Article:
curlybookgeek's review against another edition

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4.0

Very cute middle grades book

christygsp's review against another edition

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5.0

I happened upon this book by chance, and I'm so glad I decided to read it!
I don't mind a good YA, and particularly a good YA fantasy, so I was really excited to read this one - and hoping it had a solid plot to hold my 20-something year old attention. It absolutely did.

I have to admit, that I was able to guess most of the ending about a third of the way in, but I was excited to continue and find out if I was right.
I thought it was a supremely clever idea/plot, and enjoyed stumbling along with the characters - who were all newbies to the world of the Hadley Academy and Improbables (as was the reader).

I enjoyed the characters, though I would have liked more of some.
I loved the ending (which I predicted anyway). I did find that sometimes the information felt more like an intense info dump of important stuff, and I had to take a few breathers! haha

If there are more coming, I'm totally on board. If not, I enjoyed this book so much that it doesn't really matter.

aleonard's review against another edition

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adventurous dark tense medium-paced

4.0

pastaviking's review against another edition

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4.0

This was a nice surprise--exciting story, descriptive, and imaginative with succinct writing. Still kids behaving as adults (and pretty impossible to believe, if you stop and think about it...); but still entertaining read.

I still get annoyed when white authors keep calling out the racial characters of certain characters ("a strong black boy appeared...") while every other (white) character just gets to be described by their character and not race. It's subtle, but still.

readfineprint's review against another edition

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5.0

I met Connor Grennan on the interwebs and we share some common goals as authors. One was a goal to get published, and he has reached his excellently!(Maybe 2020 will be my year!

librarianlayla's review against another edition

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4.0

I received a copy of this through NetGalley in exchange for an honest review.

3.5/4 stars.

A fast paced action mystery, a prophecy that needs to come to pass and a group of misfits forced to bond under immense pressure.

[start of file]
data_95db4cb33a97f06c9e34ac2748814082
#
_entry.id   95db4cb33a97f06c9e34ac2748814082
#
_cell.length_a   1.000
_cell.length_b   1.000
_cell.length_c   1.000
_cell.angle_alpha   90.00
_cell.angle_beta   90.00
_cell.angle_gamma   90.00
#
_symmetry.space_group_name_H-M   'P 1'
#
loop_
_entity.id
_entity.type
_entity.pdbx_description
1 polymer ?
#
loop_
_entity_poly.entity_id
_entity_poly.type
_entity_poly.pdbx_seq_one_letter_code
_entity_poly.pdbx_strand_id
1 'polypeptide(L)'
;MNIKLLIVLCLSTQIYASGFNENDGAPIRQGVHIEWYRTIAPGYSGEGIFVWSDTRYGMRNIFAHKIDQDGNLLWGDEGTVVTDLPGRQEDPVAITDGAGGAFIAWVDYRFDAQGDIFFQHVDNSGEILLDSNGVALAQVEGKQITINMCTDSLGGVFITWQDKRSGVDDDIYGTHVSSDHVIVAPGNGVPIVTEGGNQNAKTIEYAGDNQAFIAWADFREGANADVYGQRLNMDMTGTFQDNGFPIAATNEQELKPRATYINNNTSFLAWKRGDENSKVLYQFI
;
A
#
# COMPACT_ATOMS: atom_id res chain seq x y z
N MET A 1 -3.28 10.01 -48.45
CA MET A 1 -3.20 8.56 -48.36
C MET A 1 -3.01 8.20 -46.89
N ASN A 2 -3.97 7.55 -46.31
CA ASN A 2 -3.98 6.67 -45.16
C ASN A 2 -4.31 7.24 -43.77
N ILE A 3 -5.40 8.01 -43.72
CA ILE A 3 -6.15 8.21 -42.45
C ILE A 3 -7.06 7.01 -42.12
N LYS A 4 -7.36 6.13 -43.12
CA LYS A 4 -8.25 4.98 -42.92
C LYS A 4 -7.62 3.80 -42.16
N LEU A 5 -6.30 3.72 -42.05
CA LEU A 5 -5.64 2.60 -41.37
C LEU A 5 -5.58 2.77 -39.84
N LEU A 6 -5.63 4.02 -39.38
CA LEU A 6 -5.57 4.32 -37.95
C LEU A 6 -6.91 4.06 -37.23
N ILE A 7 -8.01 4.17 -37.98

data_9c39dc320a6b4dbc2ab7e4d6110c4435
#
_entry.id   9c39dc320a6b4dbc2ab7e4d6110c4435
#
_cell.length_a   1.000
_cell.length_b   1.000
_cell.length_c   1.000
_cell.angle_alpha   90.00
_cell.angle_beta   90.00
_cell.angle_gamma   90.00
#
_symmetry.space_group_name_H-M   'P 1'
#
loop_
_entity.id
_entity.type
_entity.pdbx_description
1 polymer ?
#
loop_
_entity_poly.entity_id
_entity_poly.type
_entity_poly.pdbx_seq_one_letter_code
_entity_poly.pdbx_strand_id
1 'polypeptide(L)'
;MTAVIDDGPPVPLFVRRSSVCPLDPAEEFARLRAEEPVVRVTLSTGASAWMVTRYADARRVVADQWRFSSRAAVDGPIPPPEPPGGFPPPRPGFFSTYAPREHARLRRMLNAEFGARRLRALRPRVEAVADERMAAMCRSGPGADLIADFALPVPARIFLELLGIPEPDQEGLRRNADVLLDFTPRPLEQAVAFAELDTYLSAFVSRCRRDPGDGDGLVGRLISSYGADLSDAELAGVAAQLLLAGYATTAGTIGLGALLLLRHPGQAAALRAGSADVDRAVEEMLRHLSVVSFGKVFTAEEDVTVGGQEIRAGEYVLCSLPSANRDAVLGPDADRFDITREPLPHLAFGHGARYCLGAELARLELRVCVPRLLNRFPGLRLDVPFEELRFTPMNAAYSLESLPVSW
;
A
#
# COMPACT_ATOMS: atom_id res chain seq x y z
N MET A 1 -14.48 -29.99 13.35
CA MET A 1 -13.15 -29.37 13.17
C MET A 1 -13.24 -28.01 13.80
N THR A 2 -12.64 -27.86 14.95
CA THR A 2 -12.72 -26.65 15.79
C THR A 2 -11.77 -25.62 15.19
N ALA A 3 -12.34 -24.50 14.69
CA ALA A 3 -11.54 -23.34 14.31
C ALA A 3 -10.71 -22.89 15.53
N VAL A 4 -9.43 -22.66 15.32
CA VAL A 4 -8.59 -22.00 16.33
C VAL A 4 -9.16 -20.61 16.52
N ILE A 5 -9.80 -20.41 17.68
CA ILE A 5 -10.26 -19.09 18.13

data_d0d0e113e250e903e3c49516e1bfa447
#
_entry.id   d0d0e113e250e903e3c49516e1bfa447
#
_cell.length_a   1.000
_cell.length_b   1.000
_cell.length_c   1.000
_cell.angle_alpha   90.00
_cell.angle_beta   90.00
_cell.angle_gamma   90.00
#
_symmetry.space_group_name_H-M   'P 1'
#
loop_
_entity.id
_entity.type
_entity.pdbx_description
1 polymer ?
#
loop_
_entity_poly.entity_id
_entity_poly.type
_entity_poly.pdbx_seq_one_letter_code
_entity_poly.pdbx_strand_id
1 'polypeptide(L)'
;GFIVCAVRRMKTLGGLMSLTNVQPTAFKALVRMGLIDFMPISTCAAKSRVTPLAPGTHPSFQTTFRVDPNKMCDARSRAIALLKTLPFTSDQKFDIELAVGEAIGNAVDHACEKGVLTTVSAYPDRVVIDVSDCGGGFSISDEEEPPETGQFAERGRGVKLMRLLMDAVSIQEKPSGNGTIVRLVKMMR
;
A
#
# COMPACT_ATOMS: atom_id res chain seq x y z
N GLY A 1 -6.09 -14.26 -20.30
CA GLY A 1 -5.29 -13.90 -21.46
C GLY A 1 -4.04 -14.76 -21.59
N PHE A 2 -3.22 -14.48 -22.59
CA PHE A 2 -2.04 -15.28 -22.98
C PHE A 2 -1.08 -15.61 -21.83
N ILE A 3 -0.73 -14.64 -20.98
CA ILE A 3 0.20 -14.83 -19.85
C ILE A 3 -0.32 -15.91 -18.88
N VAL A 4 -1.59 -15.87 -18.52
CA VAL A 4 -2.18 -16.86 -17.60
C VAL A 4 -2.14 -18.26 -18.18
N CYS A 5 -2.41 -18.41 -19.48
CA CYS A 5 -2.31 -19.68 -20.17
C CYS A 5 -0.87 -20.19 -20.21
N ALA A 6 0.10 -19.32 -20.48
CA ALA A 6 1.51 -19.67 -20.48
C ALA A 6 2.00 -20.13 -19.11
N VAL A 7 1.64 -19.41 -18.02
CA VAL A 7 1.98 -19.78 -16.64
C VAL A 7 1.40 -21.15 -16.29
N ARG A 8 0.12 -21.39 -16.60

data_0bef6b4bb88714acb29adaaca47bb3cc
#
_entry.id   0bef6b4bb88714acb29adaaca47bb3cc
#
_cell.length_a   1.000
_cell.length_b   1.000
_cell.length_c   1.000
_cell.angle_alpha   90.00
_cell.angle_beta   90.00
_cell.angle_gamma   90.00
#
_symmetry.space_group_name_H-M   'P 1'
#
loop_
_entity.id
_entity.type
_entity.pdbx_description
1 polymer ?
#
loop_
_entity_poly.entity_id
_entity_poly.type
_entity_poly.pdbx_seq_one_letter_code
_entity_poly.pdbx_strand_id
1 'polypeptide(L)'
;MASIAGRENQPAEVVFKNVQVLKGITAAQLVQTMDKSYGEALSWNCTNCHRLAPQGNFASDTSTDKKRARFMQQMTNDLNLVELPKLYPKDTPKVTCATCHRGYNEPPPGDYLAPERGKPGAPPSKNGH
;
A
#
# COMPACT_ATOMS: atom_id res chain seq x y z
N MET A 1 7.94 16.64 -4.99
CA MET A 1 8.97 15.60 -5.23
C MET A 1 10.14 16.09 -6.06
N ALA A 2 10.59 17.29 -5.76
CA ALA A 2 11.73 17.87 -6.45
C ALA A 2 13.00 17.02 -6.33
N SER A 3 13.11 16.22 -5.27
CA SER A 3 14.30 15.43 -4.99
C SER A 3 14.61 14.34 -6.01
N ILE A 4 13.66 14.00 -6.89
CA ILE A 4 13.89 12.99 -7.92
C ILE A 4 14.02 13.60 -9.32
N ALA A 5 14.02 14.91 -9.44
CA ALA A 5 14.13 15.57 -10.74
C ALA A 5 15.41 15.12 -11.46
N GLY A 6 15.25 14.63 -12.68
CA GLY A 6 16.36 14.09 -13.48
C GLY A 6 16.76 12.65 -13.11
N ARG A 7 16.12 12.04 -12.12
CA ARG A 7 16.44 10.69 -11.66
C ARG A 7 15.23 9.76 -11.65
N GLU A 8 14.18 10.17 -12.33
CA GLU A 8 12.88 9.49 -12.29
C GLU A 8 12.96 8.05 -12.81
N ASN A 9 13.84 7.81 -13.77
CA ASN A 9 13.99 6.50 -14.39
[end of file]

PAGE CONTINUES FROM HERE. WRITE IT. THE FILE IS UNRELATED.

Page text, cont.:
Fans of X-Men, The Hunger Games and Divergent will enjoy this book immensely.

If I had anything negative to say, I feel that the story feels a little rushed. More time could have been spent on the characters, their interactions, how their connections form and grow.

This is certainly a story that gets better the further you delve into it. The last quarter really tied everything together.

This would make a fantastic movie though as there is a lot of action scenes.

books_tea_healthy_me's review against another edition

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4.0

Make yourself comfortable when you pick up The Hadley Academy for the Improbably Gifted because this book is hard to put down once you get started. With creatively crafted characters and a fast-paced story line, you will want to just keep reading, and then when it's over, you will beg for more!

Thank you to NetGalley for my copy of the book in exchange for my honest review.

em_and_em's review against another edition

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2.0

Earc from netgalley

This book was nothing special. It dragged on and on and on. Maybe i'm just not the right audience, but there are other books like it that are better. It also seemed to rush through and drag at the same time. 2 stars.

annarella's review against another edition

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5.0

An amazing story full of amazing characters and with an excellent world building.
I loved it and I read it as fast as I could.
It's engrossing and entertaining and the world building is excellent.
I hope to read soon another instalment in this series.
Highly recommended!
Many thanks to the publisher and Edelweiss for this ARC, all opinions are mine.